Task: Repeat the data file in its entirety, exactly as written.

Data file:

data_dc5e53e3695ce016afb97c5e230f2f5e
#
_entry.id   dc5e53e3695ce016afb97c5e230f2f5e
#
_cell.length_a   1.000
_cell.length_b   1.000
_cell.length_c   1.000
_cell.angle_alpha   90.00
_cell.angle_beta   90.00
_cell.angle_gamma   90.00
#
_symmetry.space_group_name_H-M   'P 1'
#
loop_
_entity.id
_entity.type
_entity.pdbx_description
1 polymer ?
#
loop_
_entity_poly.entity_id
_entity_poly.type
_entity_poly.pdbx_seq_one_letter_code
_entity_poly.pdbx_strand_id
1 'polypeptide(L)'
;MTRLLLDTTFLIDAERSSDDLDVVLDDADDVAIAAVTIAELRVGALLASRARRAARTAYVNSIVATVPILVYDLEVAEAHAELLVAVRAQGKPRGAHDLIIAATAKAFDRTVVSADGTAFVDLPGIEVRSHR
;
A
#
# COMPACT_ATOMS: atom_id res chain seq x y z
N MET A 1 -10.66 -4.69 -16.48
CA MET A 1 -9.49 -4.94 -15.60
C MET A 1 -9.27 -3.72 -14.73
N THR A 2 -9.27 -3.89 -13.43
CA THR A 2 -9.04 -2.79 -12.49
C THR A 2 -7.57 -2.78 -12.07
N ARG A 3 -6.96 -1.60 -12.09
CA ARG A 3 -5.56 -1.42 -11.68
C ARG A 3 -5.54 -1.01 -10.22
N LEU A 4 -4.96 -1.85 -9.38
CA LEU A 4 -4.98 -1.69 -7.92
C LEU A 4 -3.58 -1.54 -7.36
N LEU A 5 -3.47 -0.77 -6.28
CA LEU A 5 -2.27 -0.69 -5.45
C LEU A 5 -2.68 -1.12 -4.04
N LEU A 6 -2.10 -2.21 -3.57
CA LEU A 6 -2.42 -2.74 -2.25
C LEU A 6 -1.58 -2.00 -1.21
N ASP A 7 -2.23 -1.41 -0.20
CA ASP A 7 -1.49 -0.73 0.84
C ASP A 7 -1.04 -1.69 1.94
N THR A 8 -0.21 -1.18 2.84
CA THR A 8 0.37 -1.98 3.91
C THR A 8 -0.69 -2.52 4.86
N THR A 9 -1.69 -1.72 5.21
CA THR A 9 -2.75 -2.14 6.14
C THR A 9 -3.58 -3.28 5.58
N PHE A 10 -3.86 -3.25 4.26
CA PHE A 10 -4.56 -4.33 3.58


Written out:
data_dc5e53e3695ce016afb97c5e230f2f5e
#
_entry.id   dc5e53e3695ce016afb97c5e230f2f5e
#
_cell.length_a   1.000
_cell.length_b   1.000
_cell.length_c   1.000
_cell.angle_alpha   90.00
_cell.angle_beta   90.00
_cell.angle_gamma   90.00
#
_symmetry.space_group_name_H-M   'P 1'
#
loop_
_entity.id
_entity.type
_entity.pdbx_description
1 polymer ?
#
loop_
_entity_poly.entity_id
_entity_poly.type
_entity_poly.pdbx_seq_one_letter_code
_entity_poly.pdbx_strand_id
1 'polypeptide(L)'
;MTRLLLDTTFLIDAERSSDDLDVVLDDADDVAIAAVTIAELRVGALLASRARRAARTAYVNSIVATVPILVYDLEVAEAHAELLVAVRAQGKPRGAHDLIIAATAKAFDRTVVSADGTAFVDLPGIEVRSHR
;
A
#
# COMPACT_ATOMS: atom_id res chain seq x y z
N MET A 1 -10.66 -4.69 -16.48
CA MET A 1 -9.49 -4.94 -15.60
C MET A 1 -9.27 -3.72 -14.73
N THR A 2 -9.27 -3.89 -13.43
CA THR A 2 -9.04 -2.79 -12.49
C THR A 2 -7.57 -2.78 -12.07
N ARG A 3 -6.96 -1.60 -12.09
CA ARG A 3 -5.56 -1.42 -11.68
C ARG A 3 -5.54 -1.01 -10.22
N LEU A 4 -4.96 -1.85 -9.38
CA LEU A 4 -4.98 -1.69 -7.92
C LEU A 4 -3.58 -1.54 -7.36
N LEU A 5 -3.47 -0.77 -6.28
CA LEU A 5 -2.27 -0.69 -5.45
C LEU A 5 -2.68 -1.12 -4.04
N LEU A 6 -2.10 -2.21 -3.57
CA LEU A 6 -2.42 -2.74 -2.25
C LEU A 6 -1.58 -2.00 -1.21
N ASP A 7 -2.23 -1.41 -0.20
CA ASP A 7 -1.49 -0.73 0.84
C ASP A 7 -1.04 -1.69 1.94
N THR A 8 -0.21 -1.18 2.84
CA THR A 8 0.37 -1.98 3.91
C THR A 8 -0.69 -2.52 4.86
N THR A 9 -1.69 -1.72 5.21
CA THR A 9 -2.75 -2.14 6.14
C THR A 9 -3.58 -3.28 5.58
N PHE A 10 -3.86 -3.25 4.26
CA PHE A 10 -4.56 -4.33 3.58